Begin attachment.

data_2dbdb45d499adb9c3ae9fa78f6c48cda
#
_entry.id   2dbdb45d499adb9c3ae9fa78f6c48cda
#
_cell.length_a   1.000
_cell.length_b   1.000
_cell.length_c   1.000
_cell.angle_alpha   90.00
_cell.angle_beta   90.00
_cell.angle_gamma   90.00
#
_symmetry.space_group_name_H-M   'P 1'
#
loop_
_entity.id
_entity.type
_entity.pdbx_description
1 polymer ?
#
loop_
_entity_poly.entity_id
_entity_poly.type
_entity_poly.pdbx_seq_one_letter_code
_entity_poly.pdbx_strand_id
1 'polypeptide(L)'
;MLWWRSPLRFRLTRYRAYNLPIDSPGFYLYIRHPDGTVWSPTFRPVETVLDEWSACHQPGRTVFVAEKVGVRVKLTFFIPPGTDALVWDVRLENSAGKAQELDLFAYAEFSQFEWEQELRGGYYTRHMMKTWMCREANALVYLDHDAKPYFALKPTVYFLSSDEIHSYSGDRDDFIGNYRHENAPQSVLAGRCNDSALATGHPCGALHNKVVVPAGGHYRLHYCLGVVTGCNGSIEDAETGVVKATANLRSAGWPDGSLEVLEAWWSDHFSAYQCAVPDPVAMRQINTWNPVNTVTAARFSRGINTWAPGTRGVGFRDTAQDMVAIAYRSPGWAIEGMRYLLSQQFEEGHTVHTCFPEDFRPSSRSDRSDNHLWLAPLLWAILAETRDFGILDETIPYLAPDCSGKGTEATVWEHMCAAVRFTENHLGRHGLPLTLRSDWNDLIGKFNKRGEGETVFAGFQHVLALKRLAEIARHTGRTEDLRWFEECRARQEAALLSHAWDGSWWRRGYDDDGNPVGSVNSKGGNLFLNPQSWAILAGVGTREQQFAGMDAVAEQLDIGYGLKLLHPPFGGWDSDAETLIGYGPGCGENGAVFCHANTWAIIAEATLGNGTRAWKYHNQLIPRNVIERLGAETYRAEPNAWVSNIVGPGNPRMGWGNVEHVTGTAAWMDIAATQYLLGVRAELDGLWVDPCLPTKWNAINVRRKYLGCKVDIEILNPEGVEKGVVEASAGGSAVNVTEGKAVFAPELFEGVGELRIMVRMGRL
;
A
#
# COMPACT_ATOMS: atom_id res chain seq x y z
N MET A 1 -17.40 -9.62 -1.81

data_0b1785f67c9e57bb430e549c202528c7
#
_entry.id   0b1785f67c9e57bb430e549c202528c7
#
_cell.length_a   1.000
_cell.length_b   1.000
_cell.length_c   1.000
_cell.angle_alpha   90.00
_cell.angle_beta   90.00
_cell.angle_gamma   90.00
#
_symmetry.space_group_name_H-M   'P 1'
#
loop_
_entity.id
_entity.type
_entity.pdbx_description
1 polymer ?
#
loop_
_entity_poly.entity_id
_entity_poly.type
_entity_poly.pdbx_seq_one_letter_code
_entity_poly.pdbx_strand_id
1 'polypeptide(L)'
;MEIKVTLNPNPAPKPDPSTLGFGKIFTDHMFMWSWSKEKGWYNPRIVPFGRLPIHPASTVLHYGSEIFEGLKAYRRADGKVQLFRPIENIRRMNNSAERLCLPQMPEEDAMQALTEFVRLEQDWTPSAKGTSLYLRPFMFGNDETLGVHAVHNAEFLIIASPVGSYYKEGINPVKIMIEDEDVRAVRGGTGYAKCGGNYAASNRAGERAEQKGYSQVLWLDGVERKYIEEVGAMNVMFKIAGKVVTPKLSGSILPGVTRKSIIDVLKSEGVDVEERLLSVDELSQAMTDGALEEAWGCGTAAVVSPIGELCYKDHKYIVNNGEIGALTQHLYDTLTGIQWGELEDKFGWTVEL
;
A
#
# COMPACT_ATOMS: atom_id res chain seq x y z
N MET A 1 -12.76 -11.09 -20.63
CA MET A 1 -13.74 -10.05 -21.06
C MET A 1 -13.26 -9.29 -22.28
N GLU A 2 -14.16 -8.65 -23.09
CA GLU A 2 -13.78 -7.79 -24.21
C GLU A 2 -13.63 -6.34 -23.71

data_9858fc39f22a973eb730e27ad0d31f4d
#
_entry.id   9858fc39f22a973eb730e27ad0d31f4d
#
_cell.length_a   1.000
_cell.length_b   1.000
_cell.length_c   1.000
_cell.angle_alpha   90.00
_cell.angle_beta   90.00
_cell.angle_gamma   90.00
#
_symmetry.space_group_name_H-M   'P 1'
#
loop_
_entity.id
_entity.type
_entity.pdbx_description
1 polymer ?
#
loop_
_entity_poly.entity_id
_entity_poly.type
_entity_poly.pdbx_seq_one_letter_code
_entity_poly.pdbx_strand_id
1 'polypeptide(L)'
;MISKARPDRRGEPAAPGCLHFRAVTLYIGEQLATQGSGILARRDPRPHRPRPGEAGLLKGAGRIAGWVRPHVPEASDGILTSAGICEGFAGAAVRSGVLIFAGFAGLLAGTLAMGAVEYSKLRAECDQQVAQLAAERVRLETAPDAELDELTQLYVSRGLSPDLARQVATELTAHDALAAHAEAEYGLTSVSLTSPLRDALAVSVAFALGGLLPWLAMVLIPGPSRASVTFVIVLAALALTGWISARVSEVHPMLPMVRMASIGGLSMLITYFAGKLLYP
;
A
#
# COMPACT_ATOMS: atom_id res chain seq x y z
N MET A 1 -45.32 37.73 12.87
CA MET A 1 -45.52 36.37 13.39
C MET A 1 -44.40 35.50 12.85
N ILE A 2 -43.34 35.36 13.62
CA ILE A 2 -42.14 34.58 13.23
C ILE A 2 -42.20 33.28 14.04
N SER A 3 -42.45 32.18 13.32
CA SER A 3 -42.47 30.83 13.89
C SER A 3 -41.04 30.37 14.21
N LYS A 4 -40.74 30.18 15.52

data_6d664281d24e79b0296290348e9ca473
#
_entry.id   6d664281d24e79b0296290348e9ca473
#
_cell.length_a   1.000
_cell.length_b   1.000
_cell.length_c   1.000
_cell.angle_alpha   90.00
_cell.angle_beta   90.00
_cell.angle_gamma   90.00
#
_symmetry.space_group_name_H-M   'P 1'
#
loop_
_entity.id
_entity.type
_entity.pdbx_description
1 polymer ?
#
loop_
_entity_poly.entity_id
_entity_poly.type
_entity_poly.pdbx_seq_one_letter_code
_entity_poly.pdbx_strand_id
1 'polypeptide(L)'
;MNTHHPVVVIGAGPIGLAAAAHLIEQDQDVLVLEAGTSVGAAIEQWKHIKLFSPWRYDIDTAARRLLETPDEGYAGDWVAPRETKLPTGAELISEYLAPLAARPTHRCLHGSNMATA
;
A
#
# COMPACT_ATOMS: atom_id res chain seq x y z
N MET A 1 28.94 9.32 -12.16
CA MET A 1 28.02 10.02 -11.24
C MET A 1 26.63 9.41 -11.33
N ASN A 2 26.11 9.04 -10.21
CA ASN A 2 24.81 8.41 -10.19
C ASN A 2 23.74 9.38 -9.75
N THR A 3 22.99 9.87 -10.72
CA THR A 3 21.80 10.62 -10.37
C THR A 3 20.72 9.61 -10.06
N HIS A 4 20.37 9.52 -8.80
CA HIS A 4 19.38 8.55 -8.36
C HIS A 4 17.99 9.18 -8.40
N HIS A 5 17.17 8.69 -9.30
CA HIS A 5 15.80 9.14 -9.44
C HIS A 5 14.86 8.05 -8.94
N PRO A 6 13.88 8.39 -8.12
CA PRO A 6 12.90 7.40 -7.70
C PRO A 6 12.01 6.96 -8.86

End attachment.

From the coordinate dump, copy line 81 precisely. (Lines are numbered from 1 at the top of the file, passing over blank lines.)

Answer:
loop_